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Added doc/sessions.txt

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adrianholovaty committed Aug 17, 2005
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How to use sessions
Django provides full support for anonymous sessions. The session framework lets
you store and retrieve arbitrary data on a per-site-visitor basis. It stores
data on the server side and abstracts the sending and receiving of cookies.
Cookies contain a session ID -- not the data itself.
Enabling sessions
Session functionality is enabled by default.
You can turn session functionality on and off by editing the
``MIDDLEWARE_CLASSES`` setting. To activate sessions, make sure
``MIDDLEWARE_CLASSES`` contains ``"django.middleware.sessions.SessionMiddleware"``.
If you're dealing with an admin site, make sure the ``SessionMiddleware`` line
appears before the ``AdminUserRequired`` line. (The middleware classes are
applied in order, and the admin middleware requires that the session middleware
come first.)
If you don't want to use sessions, you might as well remove the
``SessionMiddleware`` line from ``MIDDLEWARE_CLASSES``. It'll save you a small
bit of overhead.
Using sessions in views
Each ``HttpRequest`` object -- the first argument to any Django view function --
has a ``session`` attribute, which is a dictionary-like object. You can read
it and write to it.
It implements the following standard dictionary methods:
* ``__getitem__(key)``
Example: ``fav_color = request.session['fav_color']``
* ``__setitem__(key, value)``
Example: ``request.session['fav_color'] = 'blue'``
* ``__delitem__(key)``
Example: ``del request.session['fav_color']``
* ``get(key, default=None)``
Example: ``fav_color = request.session.get('fav_color', 'red')``
It also has these two methods:
* ``set_test_cookie()``
Sets a test cookie to determine whether the user's browser supports
cookies. Due to the way cookies work, you won't be able to test this
until the user's next page request. See "Setting test cookies" below for
more information.
* ``test_cookie_worked()``
Returns either ``True`` or ``False``, depending on whether the user's
browser accepted the test cookie. Due to the way cookies work, you'll
have to call ``set_test_cookie()`` on a previous, separate page request.
See "Setting test cookies" below for more information.
You can edit ``request.session`` at any point in your view. You can edit it
multiple times.
This simplistic view sets a ``has_commented`` variable to ``True`` after a user
posts a comment. It doesn't let a user post a comment more than once::
def post_comment(request, new_comment):
if request.session.get('has_commented', False):
return HttpResponse("You've already commented.")
c = comments.Comment(comment=new_comment)
request.session['has_commented'] = True
return HttpResponse('Thanks for your comment!')
This simplistic view logs a user in::
def login(request):
u = users.get_object(username__exact=request.POST['username'])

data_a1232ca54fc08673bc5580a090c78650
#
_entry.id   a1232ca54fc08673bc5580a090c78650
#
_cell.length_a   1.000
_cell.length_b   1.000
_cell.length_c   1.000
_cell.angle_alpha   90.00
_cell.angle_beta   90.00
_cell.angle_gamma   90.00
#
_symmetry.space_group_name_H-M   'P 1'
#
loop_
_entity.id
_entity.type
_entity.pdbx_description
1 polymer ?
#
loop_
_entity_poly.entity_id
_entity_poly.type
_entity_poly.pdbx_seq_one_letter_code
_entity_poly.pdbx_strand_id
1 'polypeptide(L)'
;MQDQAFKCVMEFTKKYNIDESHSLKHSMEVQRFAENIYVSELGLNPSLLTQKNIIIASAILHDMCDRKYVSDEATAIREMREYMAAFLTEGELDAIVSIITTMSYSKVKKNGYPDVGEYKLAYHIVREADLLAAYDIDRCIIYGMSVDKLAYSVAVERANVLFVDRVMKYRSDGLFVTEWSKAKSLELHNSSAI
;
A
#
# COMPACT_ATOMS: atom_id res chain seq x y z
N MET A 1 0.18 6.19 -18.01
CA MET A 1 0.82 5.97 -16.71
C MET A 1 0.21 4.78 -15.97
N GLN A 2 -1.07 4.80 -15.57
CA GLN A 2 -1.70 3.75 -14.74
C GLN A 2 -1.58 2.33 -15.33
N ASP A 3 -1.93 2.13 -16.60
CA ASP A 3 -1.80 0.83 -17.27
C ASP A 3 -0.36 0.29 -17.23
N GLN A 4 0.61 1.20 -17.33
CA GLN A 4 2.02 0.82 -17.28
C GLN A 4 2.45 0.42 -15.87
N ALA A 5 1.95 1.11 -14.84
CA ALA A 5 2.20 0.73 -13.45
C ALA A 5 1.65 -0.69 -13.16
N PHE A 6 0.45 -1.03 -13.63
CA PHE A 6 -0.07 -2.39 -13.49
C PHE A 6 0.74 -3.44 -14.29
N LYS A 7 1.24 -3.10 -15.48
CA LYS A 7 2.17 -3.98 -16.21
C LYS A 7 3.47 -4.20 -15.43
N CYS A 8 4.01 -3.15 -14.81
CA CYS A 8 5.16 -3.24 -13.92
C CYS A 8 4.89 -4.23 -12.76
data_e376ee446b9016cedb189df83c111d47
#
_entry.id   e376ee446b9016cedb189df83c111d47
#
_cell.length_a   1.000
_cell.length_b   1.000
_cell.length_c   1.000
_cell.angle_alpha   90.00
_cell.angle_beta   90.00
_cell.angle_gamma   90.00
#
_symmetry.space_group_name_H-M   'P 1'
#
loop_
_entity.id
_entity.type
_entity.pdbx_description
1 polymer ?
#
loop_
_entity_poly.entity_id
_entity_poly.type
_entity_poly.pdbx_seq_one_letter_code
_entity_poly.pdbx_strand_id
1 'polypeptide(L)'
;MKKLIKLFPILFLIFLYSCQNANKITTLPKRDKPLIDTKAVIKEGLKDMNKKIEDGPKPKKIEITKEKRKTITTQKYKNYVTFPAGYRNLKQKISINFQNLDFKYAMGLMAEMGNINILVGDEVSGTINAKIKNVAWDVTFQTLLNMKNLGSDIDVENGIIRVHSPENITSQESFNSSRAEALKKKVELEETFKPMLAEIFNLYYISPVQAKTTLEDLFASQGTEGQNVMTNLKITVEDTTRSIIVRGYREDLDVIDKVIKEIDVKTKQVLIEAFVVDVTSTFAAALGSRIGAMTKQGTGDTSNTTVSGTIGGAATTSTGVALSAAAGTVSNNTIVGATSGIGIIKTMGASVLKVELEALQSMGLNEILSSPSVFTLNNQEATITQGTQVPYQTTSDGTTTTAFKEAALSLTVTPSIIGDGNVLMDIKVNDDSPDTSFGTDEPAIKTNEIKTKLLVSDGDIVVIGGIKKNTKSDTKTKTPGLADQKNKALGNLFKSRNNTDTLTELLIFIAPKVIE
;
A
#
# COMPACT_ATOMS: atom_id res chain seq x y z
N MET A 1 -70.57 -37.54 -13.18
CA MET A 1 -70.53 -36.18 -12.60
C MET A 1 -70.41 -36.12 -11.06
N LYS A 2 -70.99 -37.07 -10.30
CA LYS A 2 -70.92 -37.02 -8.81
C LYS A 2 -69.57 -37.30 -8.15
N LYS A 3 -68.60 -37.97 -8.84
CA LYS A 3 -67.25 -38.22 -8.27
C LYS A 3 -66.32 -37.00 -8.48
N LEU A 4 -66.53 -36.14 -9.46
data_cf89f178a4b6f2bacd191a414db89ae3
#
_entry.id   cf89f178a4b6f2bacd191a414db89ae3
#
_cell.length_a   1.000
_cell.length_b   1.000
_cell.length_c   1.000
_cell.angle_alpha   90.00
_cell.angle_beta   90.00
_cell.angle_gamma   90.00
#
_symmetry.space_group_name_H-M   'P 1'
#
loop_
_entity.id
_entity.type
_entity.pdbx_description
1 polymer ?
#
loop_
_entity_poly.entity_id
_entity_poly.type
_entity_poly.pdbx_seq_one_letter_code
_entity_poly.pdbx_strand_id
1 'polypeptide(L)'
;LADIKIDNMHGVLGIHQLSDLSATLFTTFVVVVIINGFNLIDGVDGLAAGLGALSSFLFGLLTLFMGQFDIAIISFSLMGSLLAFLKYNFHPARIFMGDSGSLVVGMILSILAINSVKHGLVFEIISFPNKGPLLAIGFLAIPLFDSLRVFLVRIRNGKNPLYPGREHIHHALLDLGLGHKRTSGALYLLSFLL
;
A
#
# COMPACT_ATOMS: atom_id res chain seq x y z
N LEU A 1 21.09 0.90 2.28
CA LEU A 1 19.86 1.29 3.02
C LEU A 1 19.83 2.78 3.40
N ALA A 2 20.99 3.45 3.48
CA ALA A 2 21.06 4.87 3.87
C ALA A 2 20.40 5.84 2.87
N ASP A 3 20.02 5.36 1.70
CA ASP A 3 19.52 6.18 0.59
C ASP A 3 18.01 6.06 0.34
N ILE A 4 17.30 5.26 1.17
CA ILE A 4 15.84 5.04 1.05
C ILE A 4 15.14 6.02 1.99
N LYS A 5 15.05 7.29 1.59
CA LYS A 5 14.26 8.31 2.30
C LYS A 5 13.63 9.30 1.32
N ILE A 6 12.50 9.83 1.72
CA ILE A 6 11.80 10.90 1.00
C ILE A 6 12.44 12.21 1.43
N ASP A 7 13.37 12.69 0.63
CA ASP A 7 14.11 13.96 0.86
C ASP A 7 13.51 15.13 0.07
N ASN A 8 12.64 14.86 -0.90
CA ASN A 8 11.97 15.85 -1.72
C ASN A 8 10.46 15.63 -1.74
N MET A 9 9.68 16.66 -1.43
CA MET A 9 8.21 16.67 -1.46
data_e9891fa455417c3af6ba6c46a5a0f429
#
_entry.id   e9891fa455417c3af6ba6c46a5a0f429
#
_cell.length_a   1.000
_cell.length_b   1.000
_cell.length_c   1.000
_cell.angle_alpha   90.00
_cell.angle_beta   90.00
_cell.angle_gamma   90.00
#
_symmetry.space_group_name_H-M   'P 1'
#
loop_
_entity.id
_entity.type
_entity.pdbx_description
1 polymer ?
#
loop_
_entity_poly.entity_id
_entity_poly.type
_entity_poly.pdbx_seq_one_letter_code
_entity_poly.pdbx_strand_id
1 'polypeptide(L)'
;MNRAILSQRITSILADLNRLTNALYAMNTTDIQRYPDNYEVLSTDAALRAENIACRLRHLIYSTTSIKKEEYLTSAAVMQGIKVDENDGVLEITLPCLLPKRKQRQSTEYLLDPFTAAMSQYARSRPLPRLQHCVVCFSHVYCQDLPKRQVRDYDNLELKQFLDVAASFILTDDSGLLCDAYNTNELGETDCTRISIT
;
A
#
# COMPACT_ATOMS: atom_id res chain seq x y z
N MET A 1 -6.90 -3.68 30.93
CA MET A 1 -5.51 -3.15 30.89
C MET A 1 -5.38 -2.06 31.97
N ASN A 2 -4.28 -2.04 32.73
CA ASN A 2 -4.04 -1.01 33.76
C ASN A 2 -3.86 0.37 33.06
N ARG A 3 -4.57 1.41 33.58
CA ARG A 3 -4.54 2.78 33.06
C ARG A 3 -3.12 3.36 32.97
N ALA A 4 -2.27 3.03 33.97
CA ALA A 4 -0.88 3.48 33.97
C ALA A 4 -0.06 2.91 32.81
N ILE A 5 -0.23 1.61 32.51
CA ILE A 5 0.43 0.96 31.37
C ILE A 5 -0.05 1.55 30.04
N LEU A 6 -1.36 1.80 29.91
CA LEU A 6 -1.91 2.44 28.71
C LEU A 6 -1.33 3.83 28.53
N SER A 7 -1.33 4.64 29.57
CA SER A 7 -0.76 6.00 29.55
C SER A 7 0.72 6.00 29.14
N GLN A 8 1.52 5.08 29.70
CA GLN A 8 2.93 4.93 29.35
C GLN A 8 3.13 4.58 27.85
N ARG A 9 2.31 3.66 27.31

if u.check_password(request.POST['password']):
request.session['user_id'] =
return HttpResponse("You're logged in.")
return HttpResponse("Your username and password didn't match.")
...And this one logs a user out, according to ``login()`` above::
def logout(request):
del request.session['user_id']
except KeyError:
return HttpResponse("You're logged out.")
Setting test cookies
As a convenience, Django provides an easy way to test whether the user's
browser accepts cookies. Just call ``request.session.set_test_cookie()`` in a
view, and call ``request.session.test_cookie_worked()`` in a subsequent view --
not in the same view call.
This awkward split between ``set_test_cookie()`` and ``test_cookie_worked()``
is necessary due to the way cookies work. When you set a cookie, you can't
actually tell whether a browser accepted it until the browser's next request.
Here's a typical usage example::
def login(request):
if request.POST:
if request.session.test_cookie_worked():
return HttpResponse("You're logged in.")
return HttpResponse("Please enable cookies and try again.")
t = template_loader.get_template("foo/login_form")
c = Context(request)
return HttpResponse(t.render(c))
Using sessions out of views
Internally, each session is just a normal Django model. The ``Session`` model
is defined in ``django/models/``. Because it's a normal model, you can
access sessions using the normal Django database API::
>>> from django.models.core import sessions
>>> s = sessions.get_object(pk='2b1189a188b44ad18c35e113ac6ceead')
>>> s.expire_date
datetime.datetime(2005, 8, 20, 13, 35, 12)
Note that you'll need to call ``get_decoded()`` to get the session dictionary.
This is necessary because the dictionary is stored in an encoded format::
>>> s.session_data
>>> s.get_decoded()
{'user_id': 42}
Technical details
* The session dictionary should accept any pickleable Python object. See
`the pickle module`_ for more information.
* Session data is stored in a database table named ``core_sessions`` .
* Django only sends a cookie if it needs to. If you don't set any session
data, it won't send a session cookie.
.. _`the pickle module`:

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